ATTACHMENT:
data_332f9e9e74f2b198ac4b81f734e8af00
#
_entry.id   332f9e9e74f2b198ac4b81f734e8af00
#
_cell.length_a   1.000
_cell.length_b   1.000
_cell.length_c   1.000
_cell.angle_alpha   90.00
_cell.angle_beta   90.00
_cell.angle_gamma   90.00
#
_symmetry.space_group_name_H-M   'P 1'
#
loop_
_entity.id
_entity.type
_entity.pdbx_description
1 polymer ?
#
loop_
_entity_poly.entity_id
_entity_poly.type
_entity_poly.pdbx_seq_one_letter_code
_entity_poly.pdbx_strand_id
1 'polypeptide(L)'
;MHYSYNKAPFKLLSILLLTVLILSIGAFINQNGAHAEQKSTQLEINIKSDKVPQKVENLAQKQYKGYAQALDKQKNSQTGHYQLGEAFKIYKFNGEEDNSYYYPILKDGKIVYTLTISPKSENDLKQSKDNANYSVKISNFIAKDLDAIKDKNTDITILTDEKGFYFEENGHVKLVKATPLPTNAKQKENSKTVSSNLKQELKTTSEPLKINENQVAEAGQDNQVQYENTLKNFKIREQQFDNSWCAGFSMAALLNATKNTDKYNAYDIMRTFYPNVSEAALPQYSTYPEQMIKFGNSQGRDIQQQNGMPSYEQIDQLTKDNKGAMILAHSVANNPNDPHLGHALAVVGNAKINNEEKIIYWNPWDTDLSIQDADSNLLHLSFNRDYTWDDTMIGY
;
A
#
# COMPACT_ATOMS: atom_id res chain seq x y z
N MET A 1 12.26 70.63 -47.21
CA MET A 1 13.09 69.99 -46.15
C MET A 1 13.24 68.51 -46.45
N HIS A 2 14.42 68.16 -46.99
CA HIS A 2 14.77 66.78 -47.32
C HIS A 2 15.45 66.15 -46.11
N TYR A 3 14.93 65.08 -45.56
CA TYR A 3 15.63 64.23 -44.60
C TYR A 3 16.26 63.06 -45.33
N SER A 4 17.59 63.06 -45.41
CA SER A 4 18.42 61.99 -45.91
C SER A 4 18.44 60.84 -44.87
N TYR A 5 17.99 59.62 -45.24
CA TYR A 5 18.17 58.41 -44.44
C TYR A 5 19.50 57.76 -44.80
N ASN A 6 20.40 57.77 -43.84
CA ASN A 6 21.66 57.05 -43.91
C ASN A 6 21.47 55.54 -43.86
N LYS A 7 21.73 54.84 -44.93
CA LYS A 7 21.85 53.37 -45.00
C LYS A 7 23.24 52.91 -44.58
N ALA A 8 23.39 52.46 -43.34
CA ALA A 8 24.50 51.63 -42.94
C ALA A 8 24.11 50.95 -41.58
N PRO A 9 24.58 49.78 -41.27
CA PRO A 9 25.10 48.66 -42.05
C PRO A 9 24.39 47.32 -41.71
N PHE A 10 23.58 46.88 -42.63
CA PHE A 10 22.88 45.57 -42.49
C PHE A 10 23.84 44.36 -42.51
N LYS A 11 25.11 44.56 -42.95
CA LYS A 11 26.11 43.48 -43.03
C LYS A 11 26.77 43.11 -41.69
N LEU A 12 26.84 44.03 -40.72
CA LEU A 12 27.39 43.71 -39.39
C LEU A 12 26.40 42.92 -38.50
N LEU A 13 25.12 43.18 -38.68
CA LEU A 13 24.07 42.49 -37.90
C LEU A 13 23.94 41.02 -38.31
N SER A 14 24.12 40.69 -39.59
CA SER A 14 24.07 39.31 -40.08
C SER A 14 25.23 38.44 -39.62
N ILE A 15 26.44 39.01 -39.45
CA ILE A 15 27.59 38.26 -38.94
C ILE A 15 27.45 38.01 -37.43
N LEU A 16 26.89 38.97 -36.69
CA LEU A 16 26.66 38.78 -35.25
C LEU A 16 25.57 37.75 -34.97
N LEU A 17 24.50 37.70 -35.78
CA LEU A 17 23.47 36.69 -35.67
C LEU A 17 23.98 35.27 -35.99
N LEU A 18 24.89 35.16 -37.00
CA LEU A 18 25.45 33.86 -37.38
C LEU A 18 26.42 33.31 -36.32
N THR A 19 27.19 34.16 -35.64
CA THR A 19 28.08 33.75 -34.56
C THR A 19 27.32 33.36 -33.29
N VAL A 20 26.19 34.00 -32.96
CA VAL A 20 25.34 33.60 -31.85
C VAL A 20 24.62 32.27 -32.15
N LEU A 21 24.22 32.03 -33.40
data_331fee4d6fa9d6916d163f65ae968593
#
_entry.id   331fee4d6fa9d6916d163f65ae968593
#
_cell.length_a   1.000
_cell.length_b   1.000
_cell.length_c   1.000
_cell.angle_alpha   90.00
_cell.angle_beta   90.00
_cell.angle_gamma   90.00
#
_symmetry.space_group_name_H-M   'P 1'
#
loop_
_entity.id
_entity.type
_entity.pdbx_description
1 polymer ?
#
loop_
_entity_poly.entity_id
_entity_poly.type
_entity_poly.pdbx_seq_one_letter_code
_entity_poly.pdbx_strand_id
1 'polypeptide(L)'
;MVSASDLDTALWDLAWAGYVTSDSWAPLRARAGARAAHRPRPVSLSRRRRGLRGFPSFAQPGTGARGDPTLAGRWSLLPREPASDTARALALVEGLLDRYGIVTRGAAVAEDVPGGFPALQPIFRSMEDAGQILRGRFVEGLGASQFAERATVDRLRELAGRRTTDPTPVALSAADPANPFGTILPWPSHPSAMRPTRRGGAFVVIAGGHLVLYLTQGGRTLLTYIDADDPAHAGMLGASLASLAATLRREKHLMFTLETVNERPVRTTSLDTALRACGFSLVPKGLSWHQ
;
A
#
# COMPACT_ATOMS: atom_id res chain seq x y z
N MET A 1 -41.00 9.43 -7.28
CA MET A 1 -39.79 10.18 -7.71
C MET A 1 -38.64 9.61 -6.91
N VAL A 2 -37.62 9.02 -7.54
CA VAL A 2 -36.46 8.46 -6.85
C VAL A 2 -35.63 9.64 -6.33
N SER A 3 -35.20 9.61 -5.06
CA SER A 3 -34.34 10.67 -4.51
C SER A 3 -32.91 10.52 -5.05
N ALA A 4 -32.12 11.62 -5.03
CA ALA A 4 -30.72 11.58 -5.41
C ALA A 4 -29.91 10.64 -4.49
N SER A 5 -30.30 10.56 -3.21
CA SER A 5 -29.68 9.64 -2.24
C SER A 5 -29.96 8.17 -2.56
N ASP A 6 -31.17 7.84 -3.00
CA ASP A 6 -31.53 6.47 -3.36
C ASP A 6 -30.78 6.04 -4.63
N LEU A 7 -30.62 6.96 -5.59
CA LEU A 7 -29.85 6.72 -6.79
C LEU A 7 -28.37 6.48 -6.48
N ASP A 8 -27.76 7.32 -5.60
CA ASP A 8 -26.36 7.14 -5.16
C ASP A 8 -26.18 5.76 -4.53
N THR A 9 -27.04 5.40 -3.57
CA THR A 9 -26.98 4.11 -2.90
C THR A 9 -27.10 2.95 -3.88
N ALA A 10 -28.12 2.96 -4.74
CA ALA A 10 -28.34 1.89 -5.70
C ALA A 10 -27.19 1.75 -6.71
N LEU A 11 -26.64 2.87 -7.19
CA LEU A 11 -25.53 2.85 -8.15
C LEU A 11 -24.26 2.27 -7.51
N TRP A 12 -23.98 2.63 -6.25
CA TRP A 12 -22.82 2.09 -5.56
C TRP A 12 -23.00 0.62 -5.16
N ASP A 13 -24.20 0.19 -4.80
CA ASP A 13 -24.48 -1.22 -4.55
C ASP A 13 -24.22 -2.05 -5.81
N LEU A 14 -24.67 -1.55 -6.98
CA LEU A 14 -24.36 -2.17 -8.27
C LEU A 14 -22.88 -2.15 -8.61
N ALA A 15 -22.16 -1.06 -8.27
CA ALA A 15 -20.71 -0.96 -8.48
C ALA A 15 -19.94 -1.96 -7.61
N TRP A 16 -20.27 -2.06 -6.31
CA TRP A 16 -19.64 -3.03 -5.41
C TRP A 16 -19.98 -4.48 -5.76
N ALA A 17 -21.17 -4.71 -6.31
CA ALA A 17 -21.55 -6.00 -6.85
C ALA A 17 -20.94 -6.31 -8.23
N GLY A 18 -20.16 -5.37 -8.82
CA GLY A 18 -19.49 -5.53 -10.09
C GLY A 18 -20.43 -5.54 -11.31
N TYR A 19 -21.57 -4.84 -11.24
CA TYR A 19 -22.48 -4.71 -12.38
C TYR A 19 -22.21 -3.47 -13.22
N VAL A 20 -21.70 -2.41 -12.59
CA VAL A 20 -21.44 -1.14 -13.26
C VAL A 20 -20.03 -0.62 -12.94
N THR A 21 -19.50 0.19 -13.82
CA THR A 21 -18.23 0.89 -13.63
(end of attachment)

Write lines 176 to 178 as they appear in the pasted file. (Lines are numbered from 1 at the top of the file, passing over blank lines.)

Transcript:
N TYR A 19 -21.57 -4.84 -11.24
CA TYR A 19 -22.48 -4.71 -12.38
C TYR A 19 -22.21 -3.47 -13.22